4 August 2020
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Good design is good business

Good design is good business

Claire Osman
6 September 2019

One thing that businesses, both big and small, are always seeking these days is innovation. It’s no longer enough to simply deliver a product with a smile, companies are now trying to anticipate every customer’s need and emotion and control their overall experience.

A tool that has come to the forefront in the business world is design-thinking.

The modern-day godfather of design-thinking is David Kelley, founder of IDEO (an international design consultancy that uses design-thinking to problem solve in collaboration with the likes of Apple, Braun, Google, Samsung and so many more). “The main tenet of design thinking is empathy for the people you’re trying to design for,” Kelley says.

The process itself involves: empathizing with customers, defining the problems the customer faces, ideating new solutions, prototyping what these new solutions might be and then testing this on the customer to find results.

The AirBnB experience

This focus on design is quite obvious across the most successful businesses in the world, for example, AirBnB, which was founded by two designers, Joe Gebbia and Brian Chesky. In their first year, the business was beginning to fail as people weren’t booking stays or utilising the service. The two founders used their experience in design-thinking to come up with a creative solution to improve their customers’ experience. They ended up flying out to the accommodation venues and taking professional photos of each venue to highlight the features and amenities, which was a considerable improvement from the dark, drab phone photography it had replaced. This solution was a completely unscalable and unsustainable solution but it worked. By setting a new standard for users promoting their accommodation and by inspiring more customers with quality photos, the business trajectory completely turned around.

The IBM story

IBM, known for their ‘good design is good business’ motto, has invested over $100million in building a design-thinking platform for clients and employees alike. According to the data, their design-thinking platform has helped users increase their productivity by 75% and double their speed of project execution. “Design is everyone’s job,” says Phil Gilbert, GM of IBM Design, “Not everyone is a designer but everybody has to have the user as their north star.”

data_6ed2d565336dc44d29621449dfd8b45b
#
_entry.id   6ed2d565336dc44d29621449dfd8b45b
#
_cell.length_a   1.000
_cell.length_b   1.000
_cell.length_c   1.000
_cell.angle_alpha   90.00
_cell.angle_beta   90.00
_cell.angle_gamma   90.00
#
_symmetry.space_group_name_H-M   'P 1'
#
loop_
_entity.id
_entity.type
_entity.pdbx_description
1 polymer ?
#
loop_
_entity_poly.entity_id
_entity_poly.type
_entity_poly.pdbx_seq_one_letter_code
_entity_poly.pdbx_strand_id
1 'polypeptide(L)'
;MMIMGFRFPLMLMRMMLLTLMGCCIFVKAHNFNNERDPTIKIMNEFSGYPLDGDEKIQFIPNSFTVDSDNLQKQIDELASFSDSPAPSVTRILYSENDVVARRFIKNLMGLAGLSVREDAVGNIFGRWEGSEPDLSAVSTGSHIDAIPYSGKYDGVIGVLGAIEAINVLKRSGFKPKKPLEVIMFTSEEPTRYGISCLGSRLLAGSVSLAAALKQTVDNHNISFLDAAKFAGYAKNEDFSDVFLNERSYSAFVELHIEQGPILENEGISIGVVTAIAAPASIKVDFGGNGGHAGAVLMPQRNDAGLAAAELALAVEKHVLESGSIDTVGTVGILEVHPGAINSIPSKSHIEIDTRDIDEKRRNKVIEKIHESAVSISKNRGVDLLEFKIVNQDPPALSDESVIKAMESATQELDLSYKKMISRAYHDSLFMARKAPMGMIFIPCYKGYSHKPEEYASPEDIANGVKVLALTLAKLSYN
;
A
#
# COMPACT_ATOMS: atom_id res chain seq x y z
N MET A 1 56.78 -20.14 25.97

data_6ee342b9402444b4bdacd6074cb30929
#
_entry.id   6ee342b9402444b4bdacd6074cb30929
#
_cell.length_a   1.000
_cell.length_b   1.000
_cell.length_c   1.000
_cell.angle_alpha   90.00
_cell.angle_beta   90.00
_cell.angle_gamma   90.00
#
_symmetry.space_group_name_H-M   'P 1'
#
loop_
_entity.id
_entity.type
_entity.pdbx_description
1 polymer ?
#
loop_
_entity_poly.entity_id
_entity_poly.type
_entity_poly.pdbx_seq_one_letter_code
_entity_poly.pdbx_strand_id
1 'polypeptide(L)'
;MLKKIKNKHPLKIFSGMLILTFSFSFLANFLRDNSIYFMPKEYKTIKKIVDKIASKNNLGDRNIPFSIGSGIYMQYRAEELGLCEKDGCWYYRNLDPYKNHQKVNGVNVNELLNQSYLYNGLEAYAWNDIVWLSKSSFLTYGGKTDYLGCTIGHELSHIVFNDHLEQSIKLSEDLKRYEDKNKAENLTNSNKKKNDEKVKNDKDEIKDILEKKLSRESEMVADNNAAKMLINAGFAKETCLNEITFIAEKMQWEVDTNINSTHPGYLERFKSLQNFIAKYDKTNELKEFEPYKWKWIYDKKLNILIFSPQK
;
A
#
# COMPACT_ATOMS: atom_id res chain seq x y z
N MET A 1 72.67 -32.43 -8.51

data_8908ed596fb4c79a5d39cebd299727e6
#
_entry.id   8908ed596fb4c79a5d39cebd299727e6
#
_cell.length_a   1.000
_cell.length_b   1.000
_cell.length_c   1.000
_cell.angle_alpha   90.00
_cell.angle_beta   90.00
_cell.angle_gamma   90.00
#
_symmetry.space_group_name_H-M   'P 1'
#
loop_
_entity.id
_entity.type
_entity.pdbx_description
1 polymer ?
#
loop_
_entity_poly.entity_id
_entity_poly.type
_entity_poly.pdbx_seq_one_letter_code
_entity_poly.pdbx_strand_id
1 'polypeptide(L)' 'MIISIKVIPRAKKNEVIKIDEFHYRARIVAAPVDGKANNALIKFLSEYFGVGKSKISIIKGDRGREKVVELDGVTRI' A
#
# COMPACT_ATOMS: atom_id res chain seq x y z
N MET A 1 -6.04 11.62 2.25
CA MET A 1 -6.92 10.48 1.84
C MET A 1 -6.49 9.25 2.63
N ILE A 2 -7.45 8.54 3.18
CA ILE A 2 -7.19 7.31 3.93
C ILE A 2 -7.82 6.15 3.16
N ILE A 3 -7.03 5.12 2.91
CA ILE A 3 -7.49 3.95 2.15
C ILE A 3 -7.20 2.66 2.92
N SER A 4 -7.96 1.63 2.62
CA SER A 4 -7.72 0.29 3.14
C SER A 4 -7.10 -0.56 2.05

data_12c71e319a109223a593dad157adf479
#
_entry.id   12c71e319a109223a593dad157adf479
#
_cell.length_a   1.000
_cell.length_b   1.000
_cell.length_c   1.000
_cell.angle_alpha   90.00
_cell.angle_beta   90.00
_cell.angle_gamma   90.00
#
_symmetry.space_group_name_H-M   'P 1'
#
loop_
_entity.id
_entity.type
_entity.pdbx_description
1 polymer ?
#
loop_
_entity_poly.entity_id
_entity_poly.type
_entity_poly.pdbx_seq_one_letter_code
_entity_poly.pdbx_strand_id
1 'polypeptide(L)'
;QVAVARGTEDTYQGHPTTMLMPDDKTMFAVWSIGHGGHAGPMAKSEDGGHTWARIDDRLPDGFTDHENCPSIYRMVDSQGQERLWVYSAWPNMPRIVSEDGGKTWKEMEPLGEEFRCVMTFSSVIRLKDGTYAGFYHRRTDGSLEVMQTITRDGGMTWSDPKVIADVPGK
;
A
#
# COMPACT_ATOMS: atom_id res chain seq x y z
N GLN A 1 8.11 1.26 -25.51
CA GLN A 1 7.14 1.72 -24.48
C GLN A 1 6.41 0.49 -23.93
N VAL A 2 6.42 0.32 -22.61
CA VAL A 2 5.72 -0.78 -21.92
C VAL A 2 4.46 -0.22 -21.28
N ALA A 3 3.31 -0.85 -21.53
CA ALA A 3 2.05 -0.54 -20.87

IKEA’s desire to democratize design

Another company whose business obviously relates to design is Ikea. IKEA’s primary motivation is to ‘democratize design,’ by making people’s homes and spaces enjoyable, whilst keeping their products accessible and affordable. Ikea has taken this model one step further by putting design-thinking into practice at its “Space 10 Innovation Lab” in Denmark, which combines the powers of designers, engineers, chefs, creatives to solve the future problems of urban living. They’ve even reinvented their famous meatball to address the issues of over farming and meat production, using new technologies such as 3D printing to make the meatballs.

Virgin’s flat beds & wi-fi

Virgin is also no stranger to innovation, delivering the first flat-bed seats for long haul flights and the first inflight wi-fi. “While it’s true that every company needs an entrepreneur to get it under way, healthy growth requires a smattering of intrapreneurs who drive new projects and explore new and unexpected directions for business development,” Richard Branson said about the process.

This idea that ‘it’s all been done before’ is starting to slip out of the vernacular, as we are more frequently confronted with new problems and new considerations for the future. These new problems are going to require new solutions, which is where design-thinking will come into play. Businesses will look to this global movement of design-thinking to begin to tip-toe towards innovation and it will be interesting to see what businesses can design for our future…

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